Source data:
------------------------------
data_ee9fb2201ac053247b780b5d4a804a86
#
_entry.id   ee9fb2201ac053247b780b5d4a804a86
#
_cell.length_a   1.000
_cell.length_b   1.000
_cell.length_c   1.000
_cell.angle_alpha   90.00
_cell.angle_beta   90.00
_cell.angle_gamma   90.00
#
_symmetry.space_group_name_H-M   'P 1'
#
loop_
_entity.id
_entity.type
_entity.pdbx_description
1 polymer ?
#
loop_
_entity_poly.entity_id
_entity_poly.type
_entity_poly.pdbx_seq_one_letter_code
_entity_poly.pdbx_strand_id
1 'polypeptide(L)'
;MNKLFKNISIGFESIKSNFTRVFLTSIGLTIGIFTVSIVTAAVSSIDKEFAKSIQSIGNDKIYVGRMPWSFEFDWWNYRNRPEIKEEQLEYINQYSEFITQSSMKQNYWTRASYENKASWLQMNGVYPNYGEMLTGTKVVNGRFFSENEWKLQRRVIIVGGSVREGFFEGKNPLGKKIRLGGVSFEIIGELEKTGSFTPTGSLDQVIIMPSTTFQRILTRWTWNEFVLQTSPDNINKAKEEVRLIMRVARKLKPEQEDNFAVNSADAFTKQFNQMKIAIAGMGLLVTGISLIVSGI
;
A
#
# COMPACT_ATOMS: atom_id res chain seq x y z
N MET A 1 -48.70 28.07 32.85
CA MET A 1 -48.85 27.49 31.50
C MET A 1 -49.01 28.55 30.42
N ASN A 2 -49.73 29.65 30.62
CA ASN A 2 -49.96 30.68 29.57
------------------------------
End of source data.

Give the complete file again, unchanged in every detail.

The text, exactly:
data_ee9fb2201ac053247b780b5d4a804a86
#
_entry.id   ee9fb2201ac053247b780b5d4a804a86
#
_cell.length_a   1.000
_cell.length_b   1.000
_cell.length_c   1.000
_cell.angle_alpha   90.00
_cell.angle_beta   90.00
_cell.angle_gamma   90.00
#
_symmetry.space_group_name_H-M   'P 1'
#
loop_
_entity.id
_entity.type
_entity.pdbx_description
1 polymer ?
#
loop_
_entity_poly.entity_id
_entity_poly.type
_entity_poly.pdbx_seq_one_letter_code
_entity_poly.pdbx_strand_id
1 'polypeptide(L)'
;MNKLFKNISIGFESIKSNFTRVFLTSIGLTIGIFTVSIVTAAVSSIDKEFAKSIQSIGNDKIYVGRMPWSFEFDWWNYRNRPEIKEEQLEYINQYSEFITQSSMKQNYWTRASYENKASWLQMNGVYPNYGEMLTGTKVVNGRFFSENEWKLQRRVIIVGGSVREGFFEGKNPLGKKIRLGGVSFEIIGELEKTGSFTPTGSLDQVIIMPSTTFQRILTRWTWNEFVLQTSPDNINKAKEEVRLIMRVARKLKPEQEDNFAVNSADAFTKQFNQMKIAIAGMGLLVTGISLIVSGI
;
A
#
# COMPACT_ATOMS: atom_id res chain seq x y z
N MET A 1 -48.70 28.07 32.85
CA MET A 1 -48.85 27.49 31.50
C MET A 1 -49.01 28.55 30.42
N ASN A 2 -49.73 29.65 30.62
CA ASN A 2 -49.96 30.68 29.57